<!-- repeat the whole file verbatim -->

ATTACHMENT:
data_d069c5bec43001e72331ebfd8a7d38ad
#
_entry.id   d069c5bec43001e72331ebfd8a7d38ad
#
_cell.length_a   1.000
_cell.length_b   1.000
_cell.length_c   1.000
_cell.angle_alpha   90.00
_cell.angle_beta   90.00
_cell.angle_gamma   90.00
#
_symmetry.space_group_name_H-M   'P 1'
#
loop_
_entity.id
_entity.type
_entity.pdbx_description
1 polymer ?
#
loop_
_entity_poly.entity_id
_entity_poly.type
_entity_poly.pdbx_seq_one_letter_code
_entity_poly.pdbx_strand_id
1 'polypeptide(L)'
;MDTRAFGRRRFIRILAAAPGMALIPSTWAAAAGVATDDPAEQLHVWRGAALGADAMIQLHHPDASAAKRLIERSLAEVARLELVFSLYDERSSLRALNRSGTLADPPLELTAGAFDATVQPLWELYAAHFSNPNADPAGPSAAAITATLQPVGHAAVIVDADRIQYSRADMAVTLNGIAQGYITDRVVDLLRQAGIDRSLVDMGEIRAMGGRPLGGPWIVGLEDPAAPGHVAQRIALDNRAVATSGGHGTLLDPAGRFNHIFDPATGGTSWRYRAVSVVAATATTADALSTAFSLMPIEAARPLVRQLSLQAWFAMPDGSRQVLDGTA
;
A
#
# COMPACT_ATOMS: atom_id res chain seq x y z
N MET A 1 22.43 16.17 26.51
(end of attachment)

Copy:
data_d069c5bec43001e72331ebfd8a7d38ad
#
_entry.id   d069c5bec43001e72331ebfd8a7d38ad
#
_cell.length_a   1.000
_cell.length_b   1.000
_cell.length_c   1.000
_cell.angle_alpha   90.00
_cell.angle_beta   90.00
_cell.angle_gamma   90.00
#
_symmetry.space_group_name_H-M   'P 1'
#
loop_
_entity.id
_entity.type
_entity.pdbx_description
1 polymer ?
#
loop_
_entity_poly.entity_id
_entity_poly.type
_entity_poly.pdbx_seq_one_letter_code
_entity_poly.pdbx_strand_id
1 'polypeptide(L)'
;MDTRAFGRRRFIRILAAAPGMALIPSTWAAAAGVATDDPAEQLHVWRGAALGADAMIQLHHPDASAAKRLIERSLAEVARLELVFSLYDERSSLRALNRSGTLADPPLELTAGAFDATVQPLWELYAAHFSNPNADPAGPSAAAITATLQPVGHAAVIVDADRIQYSRADMAVTLNGIAQGYITDRVVDLLRQAGIDRSLVDMGEIRAMGGRPLGGPWIVGLEDPAAPGHVAQRIALDNRAVATSGGHGTLLDPAGRFNHIFDPATGGTSWRYRAVSVVAATATTADALSTAFSLMPIEAARPLVRQLSLQAWFAMPDGSRQVLDGTA
;
A
#
# COMPACT_ATOMS: atom_id res chain seq x y z
N MET A 1 22.43 16.17 26.51